There are fresh calls for a coordinated national falls prevention strategy in light of new figures showing falls accounted for the vast majority of premature deaths in aged care.
One of Australia’s leading falls experts Professor Keith Hill, Head of the School of Physiotherapy at Curtin University, said he was not surprised by a new analysis showing falls caused 82 per cent of premature deaths in residential care from 2000 to 2013.
The research published on Monday in the Medical Journal of Australia, led by Monash University Professor Joseph Ibrahim, reviewed coronial reports to examine the causes of preventable deaths in residential care.
It found that of the 21,672 deaths examined, 15 per cent (or 3,289 cases) were premature and potentially preventable. Falls were the most frequent cause of these deaths (82 per cent, or 2,679 cases) followed by choking (8 per cent, or 261 cases) and suicide (4 per cent, or 146 cases).
Professor Hill, who is a long-time advocate for a national falls strategy, said there were still gaps in the evidence around what interventions worked.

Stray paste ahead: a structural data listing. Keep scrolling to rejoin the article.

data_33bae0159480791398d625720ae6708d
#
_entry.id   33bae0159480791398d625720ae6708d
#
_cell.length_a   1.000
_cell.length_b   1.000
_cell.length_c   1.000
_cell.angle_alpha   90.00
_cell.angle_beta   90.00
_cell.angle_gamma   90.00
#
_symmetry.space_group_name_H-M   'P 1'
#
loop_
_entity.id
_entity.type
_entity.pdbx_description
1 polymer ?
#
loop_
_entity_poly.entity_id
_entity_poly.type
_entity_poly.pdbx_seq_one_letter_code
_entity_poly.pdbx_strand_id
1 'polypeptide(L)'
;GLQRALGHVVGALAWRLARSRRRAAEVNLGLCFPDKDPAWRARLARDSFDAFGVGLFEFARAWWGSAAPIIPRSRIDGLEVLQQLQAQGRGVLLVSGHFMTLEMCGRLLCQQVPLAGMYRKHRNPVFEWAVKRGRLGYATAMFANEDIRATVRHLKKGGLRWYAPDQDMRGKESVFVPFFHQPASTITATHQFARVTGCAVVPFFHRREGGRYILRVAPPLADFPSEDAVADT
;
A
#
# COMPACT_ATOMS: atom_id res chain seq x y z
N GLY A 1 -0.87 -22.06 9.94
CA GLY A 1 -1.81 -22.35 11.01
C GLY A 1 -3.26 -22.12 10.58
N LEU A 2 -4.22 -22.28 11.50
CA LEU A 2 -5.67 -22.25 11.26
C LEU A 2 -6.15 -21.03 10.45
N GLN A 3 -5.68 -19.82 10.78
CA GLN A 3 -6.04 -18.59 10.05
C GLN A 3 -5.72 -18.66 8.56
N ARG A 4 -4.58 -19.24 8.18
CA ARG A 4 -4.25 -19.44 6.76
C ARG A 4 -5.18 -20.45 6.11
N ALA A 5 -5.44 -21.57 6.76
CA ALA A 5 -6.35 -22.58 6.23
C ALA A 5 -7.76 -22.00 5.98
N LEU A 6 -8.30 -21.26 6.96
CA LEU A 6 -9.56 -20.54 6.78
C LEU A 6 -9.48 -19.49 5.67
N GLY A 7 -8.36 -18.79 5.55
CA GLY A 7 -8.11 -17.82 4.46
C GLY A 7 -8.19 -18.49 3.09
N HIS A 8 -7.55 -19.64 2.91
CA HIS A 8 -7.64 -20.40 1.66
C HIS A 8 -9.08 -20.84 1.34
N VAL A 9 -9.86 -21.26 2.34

“We still don’t have anywhere near enough research,” said Professor Hill, who is part of the team updating the Cochrane review of research into falls in residential aged care.
While there was some good evidence supporting falls prevention initiatives in community care, “the evidence is very light in residential aged care,” he said.
A coordinated strategy should also address staffing issues in residential care – specifically the greater active involvement of allied health professionals in delivering programs for residents, he said.
While falls remain a key issue for seniors living in their own homes, Professor Hill said there are “extra challenges” in residential aged care given the increasing complexity and acuity of residents and greater cognitive impairment.
“All those things increase the risk of falls,” he said.
Responding to Professor Ibrahim’s research, Aged and Community Services Australia CEO Pat Sparrow said it was worth noting that falls are the highest cause of hospitalisation from injury across the whole community.
“This is an area in in which the dignity and rights of the older person must be balanced with safety concerns,” she added.
Leading Age Services Australia chief Sean Rooney said residential care providers work with residents and their families to ensure a safe environment while not limiting a resident’s independence or freedoms.
“A good quality of life requires a certain degree of autonomy so residents may make choices that enhance their quality of life, but may also increase the risk of potential harm,” he said.
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